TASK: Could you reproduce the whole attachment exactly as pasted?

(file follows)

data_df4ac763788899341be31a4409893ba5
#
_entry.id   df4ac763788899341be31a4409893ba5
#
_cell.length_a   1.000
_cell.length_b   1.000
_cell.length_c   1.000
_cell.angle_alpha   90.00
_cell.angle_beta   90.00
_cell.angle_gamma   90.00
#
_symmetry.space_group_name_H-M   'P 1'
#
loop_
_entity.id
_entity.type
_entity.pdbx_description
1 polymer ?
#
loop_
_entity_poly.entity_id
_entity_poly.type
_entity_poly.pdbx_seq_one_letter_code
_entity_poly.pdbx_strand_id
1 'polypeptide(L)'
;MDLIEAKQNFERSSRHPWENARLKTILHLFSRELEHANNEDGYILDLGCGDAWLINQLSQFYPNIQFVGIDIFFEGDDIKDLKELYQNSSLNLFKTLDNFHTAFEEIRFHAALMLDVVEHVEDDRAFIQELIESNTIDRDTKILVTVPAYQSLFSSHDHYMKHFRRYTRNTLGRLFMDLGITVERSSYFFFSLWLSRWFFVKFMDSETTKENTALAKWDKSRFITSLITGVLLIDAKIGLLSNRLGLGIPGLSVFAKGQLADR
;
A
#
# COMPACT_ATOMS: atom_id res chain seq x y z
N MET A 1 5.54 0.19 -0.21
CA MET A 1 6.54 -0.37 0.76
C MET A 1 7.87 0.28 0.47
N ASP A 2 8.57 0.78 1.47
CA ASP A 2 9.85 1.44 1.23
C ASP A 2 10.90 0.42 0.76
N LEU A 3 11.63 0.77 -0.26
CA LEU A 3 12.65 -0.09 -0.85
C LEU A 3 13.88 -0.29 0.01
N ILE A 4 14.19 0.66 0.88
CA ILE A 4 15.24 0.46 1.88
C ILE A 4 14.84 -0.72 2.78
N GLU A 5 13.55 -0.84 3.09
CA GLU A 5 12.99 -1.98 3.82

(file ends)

data_df4ac763788899341be31a4409893ba5
#
_entry.id   df4ac763788899341be31a4409893ba5
#
_cell.length_a   1.000
_cell.length_b   1.000
_cell.length_c   1.000
_cell.angle_alpha   90.00
_cell.angle_beta   90.00
_cell.angle_gamma   90.00
#
_symmetry.space_group_name_H-M   'P 1'
#
loop_
_entity.id
_entity.type
_entity.pdbx_description
1 polymer ?
#
loop_
_entity_poly.entity_id
_entity_poly.type
_entity_poly.pdbx_seq_one_letter_code
_entity_poly.pdbx_strand_id
1 'polypeptide(L)'
;MDLIEAKQNFERSSRHPWENARLKTILHLFSRELEHANNEDGYILDLGCGDAWLINQLSQFYPNIQFVGIDIFFEGDDIKDLKELYQNSSLNLFKTLDNFHTAFEEIRFHAALMLDVVEHVEDDRAFIQELIESNTIDRDTKILVTVPAYQSLFSSHDHYMKHFRRYTRNTLGRLFMDLGITVERSSYFFFSLWLSRWFFVKFMDSETTKENTALAKWDKSRFITSLITGVLLIDAKIGLLSNRLGLGIPGLSVFAKGQLADR
;
A
#
# COMPACT_ATOMS: atom_id res chain seq x y z
N MET A 1 5.54 0.19 -0.21
CA MET A 1 6.54 -0.37 0.76
C MET A 1 7.87 0.28 0.47
N ASP A 2 8.57 0.78 1.47
CA ASP A 2 9.85 1.44 1.23
C ASP A 2 10.90 0.42 0.76
N LEU A 3 11.63 0.77 -0.26
CA LEU A 3 12.65 -0.09 -0.85
C LEU A 3 13.88 -0.29 0.01
N ILE A 4 14.19 0.66 0.88
CA ILE A 4 15.24 0.46 1.88
C ILE A 4 14.84 -0.72 2.78
N GLU A 5 13.55 -0.84 3.09
CA GLU A 5 12.99 -1.98 3.82